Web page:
Some physiotherapists recommend cycling for injury rehab, while others maintain that exercise bikes are bad for your knees. Even more confusingly, both statements have scientific support.
So, can riding a stationary bike hurt your knees?
Read the article below as we explore this apparent contradiction and help you find the best indoor bike for knee pain.
Can Exercise Bikes Damage Your Knee?
The short answer is yes; an exercise bike can damage your knee if you’re not using it correctly.
Firstly, you should know that knee injury implies weakening in your muscles, tendons, or ligaments around the knee. As a result, your joints become unstable.
“Cyclist’s knee” is an excellent example.
This condition is caused by overusing your joint while pedaling. The excessive friction between the knee cap and your thigh bone damages your joint, causing it to hurt.
Thus, knee pain often happens when you try to ride your bike for longer, faster, and more intensely than you usually do.
Besides, stationary bikes are low-impact – but not zero-impact.
If your knees are bothering you or have any preexisting musculoskeletal conditions, choose the lowest-impact stationary bike from the bunch:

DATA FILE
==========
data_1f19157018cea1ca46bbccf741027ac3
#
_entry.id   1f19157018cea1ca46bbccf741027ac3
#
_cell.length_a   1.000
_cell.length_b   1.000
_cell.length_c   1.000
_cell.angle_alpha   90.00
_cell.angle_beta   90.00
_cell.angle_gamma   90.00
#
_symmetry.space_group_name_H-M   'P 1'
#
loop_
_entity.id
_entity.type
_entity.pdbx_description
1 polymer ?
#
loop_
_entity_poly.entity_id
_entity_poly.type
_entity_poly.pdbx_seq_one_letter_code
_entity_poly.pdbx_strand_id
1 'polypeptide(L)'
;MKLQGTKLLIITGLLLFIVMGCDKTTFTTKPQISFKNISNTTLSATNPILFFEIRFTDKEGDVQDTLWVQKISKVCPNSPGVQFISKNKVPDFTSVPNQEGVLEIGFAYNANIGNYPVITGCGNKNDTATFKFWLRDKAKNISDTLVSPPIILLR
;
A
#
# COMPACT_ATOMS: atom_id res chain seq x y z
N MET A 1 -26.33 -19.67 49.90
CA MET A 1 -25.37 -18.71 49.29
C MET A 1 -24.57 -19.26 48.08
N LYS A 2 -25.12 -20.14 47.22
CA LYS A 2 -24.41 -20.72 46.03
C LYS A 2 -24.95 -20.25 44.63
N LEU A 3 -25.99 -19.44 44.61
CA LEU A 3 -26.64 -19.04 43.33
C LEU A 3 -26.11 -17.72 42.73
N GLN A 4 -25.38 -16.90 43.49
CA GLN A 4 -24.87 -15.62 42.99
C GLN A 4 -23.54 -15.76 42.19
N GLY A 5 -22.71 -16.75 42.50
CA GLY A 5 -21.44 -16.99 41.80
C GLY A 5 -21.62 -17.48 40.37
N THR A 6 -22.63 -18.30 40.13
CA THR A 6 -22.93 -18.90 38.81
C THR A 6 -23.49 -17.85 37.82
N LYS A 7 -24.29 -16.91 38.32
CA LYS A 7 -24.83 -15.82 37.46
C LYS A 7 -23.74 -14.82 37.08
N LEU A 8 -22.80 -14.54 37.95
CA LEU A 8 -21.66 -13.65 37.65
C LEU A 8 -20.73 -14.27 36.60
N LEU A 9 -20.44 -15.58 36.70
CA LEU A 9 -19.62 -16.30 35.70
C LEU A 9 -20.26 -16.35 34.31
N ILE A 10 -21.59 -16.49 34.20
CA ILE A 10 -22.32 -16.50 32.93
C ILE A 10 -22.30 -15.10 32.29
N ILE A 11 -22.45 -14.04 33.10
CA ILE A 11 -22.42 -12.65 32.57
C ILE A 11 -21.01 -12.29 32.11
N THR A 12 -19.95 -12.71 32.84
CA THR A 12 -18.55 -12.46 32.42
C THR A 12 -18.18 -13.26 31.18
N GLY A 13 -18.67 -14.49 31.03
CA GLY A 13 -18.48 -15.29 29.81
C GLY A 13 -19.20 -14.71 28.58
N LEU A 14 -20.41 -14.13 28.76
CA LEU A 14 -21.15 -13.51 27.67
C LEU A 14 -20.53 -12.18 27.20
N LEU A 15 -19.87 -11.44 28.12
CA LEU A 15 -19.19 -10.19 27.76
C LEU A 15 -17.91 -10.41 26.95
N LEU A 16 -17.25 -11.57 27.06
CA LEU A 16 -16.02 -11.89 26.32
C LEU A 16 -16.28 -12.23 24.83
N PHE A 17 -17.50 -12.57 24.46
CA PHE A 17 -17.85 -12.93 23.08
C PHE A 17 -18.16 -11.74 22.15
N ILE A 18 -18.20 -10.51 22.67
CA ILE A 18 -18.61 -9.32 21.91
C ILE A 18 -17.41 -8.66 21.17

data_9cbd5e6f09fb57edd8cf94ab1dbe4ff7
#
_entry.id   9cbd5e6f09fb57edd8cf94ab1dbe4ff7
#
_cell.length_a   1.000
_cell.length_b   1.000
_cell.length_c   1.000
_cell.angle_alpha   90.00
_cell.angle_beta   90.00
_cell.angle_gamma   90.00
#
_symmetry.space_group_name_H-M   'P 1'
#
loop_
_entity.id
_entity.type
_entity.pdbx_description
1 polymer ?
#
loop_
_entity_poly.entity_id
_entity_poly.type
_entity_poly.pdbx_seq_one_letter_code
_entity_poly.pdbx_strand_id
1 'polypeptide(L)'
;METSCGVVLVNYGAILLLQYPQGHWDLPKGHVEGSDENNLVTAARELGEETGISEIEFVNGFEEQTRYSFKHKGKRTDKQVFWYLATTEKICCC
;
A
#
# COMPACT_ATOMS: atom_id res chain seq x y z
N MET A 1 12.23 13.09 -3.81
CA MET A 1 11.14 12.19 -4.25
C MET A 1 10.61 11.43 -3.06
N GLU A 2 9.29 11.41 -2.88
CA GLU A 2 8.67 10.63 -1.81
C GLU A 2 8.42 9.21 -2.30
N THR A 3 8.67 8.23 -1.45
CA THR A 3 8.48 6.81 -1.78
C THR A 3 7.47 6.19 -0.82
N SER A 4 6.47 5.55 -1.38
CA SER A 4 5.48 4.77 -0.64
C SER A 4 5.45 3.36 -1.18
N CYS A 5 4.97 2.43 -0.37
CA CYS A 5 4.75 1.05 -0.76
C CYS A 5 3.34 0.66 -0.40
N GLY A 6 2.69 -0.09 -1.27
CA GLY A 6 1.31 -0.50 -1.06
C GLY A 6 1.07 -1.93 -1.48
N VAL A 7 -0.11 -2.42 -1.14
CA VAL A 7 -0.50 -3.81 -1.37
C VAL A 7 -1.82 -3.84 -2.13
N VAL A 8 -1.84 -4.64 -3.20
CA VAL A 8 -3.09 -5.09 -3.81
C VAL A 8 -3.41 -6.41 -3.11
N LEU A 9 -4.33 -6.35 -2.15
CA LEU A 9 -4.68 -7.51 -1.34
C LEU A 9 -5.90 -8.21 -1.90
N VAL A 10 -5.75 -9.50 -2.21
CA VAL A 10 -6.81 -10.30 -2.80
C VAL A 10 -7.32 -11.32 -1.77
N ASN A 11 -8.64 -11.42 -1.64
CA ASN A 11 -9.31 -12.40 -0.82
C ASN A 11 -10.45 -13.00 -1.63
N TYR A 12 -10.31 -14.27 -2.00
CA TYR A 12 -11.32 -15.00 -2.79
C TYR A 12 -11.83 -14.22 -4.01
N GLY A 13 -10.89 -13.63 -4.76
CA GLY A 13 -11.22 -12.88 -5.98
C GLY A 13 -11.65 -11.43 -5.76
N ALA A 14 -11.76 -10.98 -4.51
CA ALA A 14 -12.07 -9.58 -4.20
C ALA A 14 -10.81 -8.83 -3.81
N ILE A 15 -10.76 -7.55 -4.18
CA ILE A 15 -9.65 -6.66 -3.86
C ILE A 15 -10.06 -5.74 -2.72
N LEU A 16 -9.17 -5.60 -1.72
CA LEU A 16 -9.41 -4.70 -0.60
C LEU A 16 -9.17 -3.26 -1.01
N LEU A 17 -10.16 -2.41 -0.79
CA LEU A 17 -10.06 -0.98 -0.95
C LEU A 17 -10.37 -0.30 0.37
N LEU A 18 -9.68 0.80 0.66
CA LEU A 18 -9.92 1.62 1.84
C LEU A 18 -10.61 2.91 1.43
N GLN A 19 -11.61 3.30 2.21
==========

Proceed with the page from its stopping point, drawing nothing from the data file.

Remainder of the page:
- Recumbent bikes are the easiest on your knees from the bunch because you’re sitting down with your legs stretched in front of you. As a result, your knees take less pressure from your body.
- Upright bikes are knee-friendly, too, because you can select your speed and resistance. As such, you can pedal fast but at low resistance to work on your cardio without damaging your knee. Of course, if you have mobility issues, you can pedal at a low-speed setting too.
- Air bikes aren’t 100% knee-friendly because their resistance increases when you pedal faster. That’s a problem if you have knee pain or simply want to work on your cardio first. So, unless you’re pedaling at low speeds and low resistances, air bikes aren’t that good for knees.
- Spin bikes are the riskiest and least indicated for people with knee pain. Their narrow seats and standing workouts put more pressure on your knee caps than the other models above.
Can Stationary Bikes Hurt Your Knees?
Some stationary bikes are hard on the knees because of their design. But it’s more than that; sometimes, people don’t know how to adjust their indoor bikes correctly, which causes knee pain.
Here’s what you’ll have to consider:
Adjust Your Seat Correctly
- When the seat is very low, your knees can’t extend correctly and take more pressure. In this case, you’ll feel pain in the front of your knees.
- When your seat is too high, the knees extend too much, damaging the ligaments and tendons. In this case, you’ll feel pain in the back of your knees.
- When your seat is too far back, you will tend to strain forward to push on the pedal. Thus, your knees have to make an additional motion ahead before going downwards. That extra movement wears out your knees.